December 23, 2008
  4. I completely understand it and I've been tempted, but I think it's better to make a formal complaint with the city Animal Control and/or another organization that can do more (like ALDF) when we see things like this. I do not support buying animals, period, though I do think it's ethically acceptable in some circumstances and I myself have "rescued" pets from petstores (when I was a kid, I'd buy feeder rats to save their lives). I think what this woman did was fine. However, I'd never suggest to anyone that it's a good way to spend our time and resources if our goal is to rescue animals.

    December 24, 2008
  5. John Carbonaro #

    I've faced this same dilemma buying betta fish in those small bowls. They are not unlike those confined factory animals. If we could get millions of people to stop buying them, the market would dry up. Otherwise, we are perpetuating the problem by buying them. It's like the welfare dilemma- stop the immediate suffering but perhaps prolong the bigger problem.
    When my betta was dying recently, i watched it's labored breathing. I made it as comfortable as possible. It reminded me of my father when he was breathing/heaving on life support. The look of naked life is universal. I reflected on all the good that had come out of this man & what he had given me. I promised to do the same for others.
    I'm glad that i had done it for this fish. I had put it in a 30 gallon tank.
    I have said that in order to buy another one, i must also do something that reaches beyond our relationship. I must find ways to advocate for the dismantlement of the fish/pet industry. Welfare & abolition combined, i guess. People may call it hypocrisy. I'll go ask my fish.

    The situation of animals used by human animals is a species-culture one. Our relationships to these commodified creatures is at times very difficult to navigate through, between where we are and where we want things to be.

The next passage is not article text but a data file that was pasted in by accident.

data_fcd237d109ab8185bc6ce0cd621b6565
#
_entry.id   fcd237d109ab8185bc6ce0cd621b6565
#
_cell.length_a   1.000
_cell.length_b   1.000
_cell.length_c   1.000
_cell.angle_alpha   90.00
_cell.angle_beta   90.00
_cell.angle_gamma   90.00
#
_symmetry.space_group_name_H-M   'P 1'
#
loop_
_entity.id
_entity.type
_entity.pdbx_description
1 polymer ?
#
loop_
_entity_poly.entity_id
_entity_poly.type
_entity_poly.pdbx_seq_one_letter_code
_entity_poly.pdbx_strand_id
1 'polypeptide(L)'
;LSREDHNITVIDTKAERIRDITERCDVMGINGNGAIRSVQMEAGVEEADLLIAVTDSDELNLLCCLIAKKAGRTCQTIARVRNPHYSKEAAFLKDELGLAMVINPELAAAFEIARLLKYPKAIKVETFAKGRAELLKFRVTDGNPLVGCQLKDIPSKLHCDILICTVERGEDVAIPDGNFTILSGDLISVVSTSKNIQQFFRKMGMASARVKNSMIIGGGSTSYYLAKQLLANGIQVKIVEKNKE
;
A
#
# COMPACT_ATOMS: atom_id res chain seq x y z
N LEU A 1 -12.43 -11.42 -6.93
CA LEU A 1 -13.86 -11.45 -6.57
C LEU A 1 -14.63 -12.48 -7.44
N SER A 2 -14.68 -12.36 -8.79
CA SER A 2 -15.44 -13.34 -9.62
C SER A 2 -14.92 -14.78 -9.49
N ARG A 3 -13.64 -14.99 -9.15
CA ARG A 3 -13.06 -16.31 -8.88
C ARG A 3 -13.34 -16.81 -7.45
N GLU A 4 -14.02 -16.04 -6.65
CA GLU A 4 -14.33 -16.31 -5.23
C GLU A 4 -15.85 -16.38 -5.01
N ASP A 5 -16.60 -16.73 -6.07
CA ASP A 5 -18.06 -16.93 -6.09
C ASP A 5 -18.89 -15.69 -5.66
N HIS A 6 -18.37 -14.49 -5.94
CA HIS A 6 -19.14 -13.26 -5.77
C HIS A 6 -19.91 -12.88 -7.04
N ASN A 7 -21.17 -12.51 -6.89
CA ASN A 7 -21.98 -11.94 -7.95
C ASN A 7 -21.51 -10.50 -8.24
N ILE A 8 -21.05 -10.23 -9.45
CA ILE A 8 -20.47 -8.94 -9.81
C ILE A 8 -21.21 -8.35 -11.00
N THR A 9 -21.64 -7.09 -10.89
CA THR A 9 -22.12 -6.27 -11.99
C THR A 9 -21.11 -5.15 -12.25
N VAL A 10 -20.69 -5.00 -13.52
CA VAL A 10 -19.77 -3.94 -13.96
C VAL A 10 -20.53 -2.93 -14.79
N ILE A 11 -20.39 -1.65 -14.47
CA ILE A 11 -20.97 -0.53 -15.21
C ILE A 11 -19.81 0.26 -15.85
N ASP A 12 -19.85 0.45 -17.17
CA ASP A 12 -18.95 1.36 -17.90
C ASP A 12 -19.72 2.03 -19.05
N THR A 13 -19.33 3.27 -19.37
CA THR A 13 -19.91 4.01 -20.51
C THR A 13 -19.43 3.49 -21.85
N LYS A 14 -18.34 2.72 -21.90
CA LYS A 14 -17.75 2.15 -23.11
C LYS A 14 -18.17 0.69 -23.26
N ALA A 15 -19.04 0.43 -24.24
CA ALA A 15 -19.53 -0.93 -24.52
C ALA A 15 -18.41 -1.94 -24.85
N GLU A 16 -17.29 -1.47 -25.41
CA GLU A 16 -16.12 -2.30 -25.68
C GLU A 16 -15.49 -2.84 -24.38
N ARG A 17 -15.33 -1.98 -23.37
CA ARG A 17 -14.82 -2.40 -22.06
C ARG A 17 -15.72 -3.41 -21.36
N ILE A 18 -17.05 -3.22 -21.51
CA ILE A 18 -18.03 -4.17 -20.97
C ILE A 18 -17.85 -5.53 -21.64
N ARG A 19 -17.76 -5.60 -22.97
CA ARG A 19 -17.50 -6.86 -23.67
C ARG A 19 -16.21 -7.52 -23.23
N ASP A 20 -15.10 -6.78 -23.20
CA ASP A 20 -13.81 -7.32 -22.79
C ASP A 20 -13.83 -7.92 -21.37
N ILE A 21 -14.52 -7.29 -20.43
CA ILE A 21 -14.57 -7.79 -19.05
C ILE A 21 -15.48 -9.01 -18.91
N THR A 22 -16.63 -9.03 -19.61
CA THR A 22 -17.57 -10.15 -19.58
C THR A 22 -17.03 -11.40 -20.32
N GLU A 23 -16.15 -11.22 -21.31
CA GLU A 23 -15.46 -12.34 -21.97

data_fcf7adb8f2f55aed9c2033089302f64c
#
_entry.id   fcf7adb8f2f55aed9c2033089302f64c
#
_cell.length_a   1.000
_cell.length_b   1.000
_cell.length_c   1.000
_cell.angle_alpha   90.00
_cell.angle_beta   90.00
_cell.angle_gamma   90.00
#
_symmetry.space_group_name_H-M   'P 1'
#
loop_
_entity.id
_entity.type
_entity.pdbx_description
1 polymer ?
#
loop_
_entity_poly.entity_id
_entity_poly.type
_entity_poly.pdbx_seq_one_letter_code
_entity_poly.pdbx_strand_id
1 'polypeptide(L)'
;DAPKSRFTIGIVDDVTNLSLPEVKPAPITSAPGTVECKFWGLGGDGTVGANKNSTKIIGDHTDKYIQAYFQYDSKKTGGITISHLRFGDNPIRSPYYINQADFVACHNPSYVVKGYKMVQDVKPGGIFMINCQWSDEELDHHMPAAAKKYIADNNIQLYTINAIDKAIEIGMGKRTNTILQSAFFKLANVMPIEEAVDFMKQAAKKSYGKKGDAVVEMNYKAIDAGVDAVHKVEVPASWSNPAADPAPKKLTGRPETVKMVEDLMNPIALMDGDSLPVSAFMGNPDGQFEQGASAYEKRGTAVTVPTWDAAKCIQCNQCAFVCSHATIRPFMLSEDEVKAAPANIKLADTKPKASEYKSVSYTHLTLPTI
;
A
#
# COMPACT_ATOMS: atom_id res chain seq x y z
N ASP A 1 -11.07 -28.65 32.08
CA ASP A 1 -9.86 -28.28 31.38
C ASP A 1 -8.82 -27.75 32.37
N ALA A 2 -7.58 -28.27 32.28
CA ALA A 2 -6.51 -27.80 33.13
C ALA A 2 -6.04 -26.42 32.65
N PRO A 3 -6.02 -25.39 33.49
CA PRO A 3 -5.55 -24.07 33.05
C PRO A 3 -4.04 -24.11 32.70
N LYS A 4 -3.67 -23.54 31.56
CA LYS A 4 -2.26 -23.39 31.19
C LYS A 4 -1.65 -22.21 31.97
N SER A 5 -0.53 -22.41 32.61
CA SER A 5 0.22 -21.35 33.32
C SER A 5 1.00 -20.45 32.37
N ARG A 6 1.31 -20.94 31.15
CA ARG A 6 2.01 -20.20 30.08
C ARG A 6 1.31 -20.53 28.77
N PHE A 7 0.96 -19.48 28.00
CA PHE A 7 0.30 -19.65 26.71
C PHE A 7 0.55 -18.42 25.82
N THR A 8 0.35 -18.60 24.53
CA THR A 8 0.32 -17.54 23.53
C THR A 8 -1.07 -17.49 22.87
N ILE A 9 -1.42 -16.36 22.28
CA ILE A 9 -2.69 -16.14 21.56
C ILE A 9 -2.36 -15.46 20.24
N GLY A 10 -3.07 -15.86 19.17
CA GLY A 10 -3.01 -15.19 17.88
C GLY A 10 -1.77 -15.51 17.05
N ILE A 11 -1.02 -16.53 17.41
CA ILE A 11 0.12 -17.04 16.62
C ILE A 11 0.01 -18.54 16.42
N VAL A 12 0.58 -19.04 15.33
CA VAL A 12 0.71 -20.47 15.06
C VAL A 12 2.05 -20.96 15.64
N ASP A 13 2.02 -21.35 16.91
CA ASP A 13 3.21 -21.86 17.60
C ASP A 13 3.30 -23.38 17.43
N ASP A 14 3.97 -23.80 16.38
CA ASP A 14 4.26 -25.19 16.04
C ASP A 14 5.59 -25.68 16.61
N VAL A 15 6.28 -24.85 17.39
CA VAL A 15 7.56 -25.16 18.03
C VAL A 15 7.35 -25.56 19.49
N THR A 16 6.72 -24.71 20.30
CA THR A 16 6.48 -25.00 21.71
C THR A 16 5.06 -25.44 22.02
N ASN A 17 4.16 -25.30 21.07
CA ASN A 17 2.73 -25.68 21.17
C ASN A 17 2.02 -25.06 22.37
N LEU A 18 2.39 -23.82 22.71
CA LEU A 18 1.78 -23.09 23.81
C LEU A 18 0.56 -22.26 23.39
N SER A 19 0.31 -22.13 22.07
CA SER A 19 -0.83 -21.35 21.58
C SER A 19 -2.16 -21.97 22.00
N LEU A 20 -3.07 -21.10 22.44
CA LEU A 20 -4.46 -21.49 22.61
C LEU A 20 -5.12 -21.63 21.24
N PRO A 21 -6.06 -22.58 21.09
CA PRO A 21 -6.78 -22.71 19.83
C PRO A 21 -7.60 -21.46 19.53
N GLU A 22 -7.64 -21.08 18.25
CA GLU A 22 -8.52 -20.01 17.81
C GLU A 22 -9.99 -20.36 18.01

In some ways, any definition of "rescue" may be, in varying degrees, ultimately enabling/sustaining the industry, be it rescued animals that end up in sanctuaries, shelters, our sympathetic purchases from stores…
    If we give these animals somewhere to go, it leaves room at the top of the commodity chain to continue the flow. We cannot leave behind animals in abusive situations, be it on a farm, in a home, or perhaps for some, in a store. Whether this is due to welfare laws or our own conscience, each must reconcile within themselves.
    Until we can abolish dominion/domination of non-human animals from our species, our mind-set, and re-enter a new form of relationship in sharing the world, the distinction between new animal incorporation vs fall-out animal incorporation have less differences than some would like to believe. Human animals have created this situation for animals. Society is driven by the ideology of animal husbandry/animal paternalism.
    All commodified animals are considered by A.R activists to be 'casualties' of this process.
    This process will continue whether we purchase/rescue these beings or not, because they don't have rights. They are considered property. Liberating them from a store or factory farm does not help their rights status. Abolition does not mean they are granted rights either.
    When the slaves ran away, would it have been wrong to give them sanctuary/shelter? Was it wrong/pointless to help them escape? Some might say yes because the slave-making industry would just get another slave to take their place, thus continuing the lucrative trade.
    We do need to make concentrated, enduring efforts to change the human culture of animal relations. Perhaps we don't have to widen our circle. We just have to learn to recognize and respect theirs.
    If people are willing to have a clear conscience because they have a "rescued" animal-refugee VS one liberated from a pet store, so be it. But i won't knock (too hard)the hearts being in the right place of the people who provide a sanctuary to a pet store animal any more than i can to those who run sanctuaries/shelters for beings who have been liberated from other oppressive situations, SO LONG AS WE CONTINUE OUR FIGHT FOR ANIMAL RIGHTS. Just as we work to promote veganism to as many people as possible to wither the profiteering machine of the animal-based economy, we must also put direct pressure on the pet store industry. Our local PETSMART is actually working with the local animal shelter to adopt out animals from their store. Perhaps there should be legislation requiring all pet stores to work with shelters to re-home a percentage of the animals that their industry has created and ultimately, betrayed. Casualties, yes. Left behind as part of the 'sacrifice' to a greater good(perhaps in itself a speciesist-paternalistic decision)-unclear to me.